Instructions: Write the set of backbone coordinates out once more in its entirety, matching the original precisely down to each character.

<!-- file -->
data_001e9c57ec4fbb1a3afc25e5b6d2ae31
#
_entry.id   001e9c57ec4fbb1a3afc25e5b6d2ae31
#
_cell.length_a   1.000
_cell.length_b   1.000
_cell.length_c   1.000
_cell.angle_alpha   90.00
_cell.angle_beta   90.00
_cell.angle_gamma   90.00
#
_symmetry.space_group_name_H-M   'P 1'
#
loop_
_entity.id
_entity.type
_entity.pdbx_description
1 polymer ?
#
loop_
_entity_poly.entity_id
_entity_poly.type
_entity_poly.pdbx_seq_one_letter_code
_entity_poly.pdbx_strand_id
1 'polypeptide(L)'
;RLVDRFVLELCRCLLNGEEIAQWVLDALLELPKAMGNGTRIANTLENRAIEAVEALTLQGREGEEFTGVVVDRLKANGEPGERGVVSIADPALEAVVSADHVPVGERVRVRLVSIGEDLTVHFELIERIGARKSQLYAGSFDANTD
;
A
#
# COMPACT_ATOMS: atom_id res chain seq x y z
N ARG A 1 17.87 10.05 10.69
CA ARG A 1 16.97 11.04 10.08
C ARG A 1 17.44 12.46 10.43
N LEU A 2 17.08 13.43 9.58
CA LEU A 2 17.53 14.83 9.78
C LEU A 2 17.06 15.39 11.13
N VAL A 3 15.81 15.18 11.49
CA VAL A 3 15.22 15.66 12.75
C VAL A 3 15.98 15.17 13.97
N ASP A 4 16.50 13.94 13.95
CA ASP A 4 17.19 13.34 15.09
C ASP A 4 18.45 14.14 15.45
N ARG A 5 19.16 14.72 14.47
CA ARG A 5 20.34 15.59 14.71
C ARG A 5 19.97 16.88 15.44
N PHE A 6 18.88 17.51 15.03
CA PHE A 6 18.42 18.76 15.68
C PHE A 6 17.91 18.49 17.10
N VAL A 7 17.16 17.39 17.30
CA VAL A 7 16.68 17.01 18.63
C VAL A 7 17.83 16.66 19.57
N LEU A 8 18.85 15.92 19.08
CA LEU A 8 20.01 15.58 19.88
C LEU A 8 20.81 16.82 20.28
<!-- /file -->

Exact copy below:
data_001e9c57ec4fbb1a3afc25e5b6d2ae31
#
_entry.id   001e9c57ec4fbb1a3afc25e5b6d2ae31
#
_cell.length_a   1.000
_cell.length_b   1.000
_cell.length_c   1.000
_cell.angle_alpha   90.00
_cell.angle_beta   90.00
_cell.angle_gamma   90.00
#
_symmetry.space_group_name_H-M   'P 1'
#
loop_
_entity.id
_entity.type
_entity.pdbx_description
1 polymer ?
#
loop_
_entity_poly.entity_id
_entity_poly.type
_entity_poly.pdbx_seq_one_letter_code
_entity_poly.pdbx_strand_id
1 'polypeptide(L)'
;RLVDRFVLELCRCLLNGEEIAQWVLDALLELPKAMGNGTRIANTLENRAIEAVEALTLQGREGEEFTGVVVDRLKANGEPGERGVVSIADPALEAVVSADHVPVGERVRVRLVSIGEDLTVHFELIERIGARKSQLYAGSFDANTD
;
A
#
# COMPACT_ATOMS: atom_id res chain seq x y z
N ARG A 1 17.87 10.05 10.69
CA ARG A 1 16.97 11.04 10.08
C ARG A 1 17.44 12.46 10.43
N LEU A 2 17.08 13.43 9.58
CA LEU A 2 17.53 14.83 9.78
C LEU A 2 17.06 15.39 11.13
N VAL A 3 15.81 15.18 11.49
CA VAL A 3 15.22 15.66 12.75
C VAL A 3 15.98 15.17 13.97
N ASP A 4 16.50 13.94 13.95
CA ASP A 4 17.19 13.34 15.09
C ASP A 4 18.45 14.14 15.45
N ARG A 5 19.16 14.72 14.47
CA ARG A 5 20.34 15.59 14.71
C ARG A 5 19.97 16.88 15.44
N PHE A 6 18.88 17.51 15.03
CA PHE A 6 18.42 18.76 15.68
C PHE A 6 17.91 18.49 17.10
N VAL A 7 17.16 17.39 17.30
CA VAL A 7 16.68 17.01 18.63
C VAL A 7 17.83 16.66 19.57
N LEU A 8 18.85 15.92 19.08
CA LEU A 8 20.01 15.58 19.88
C LEU A 8 20.81 16.82 20.28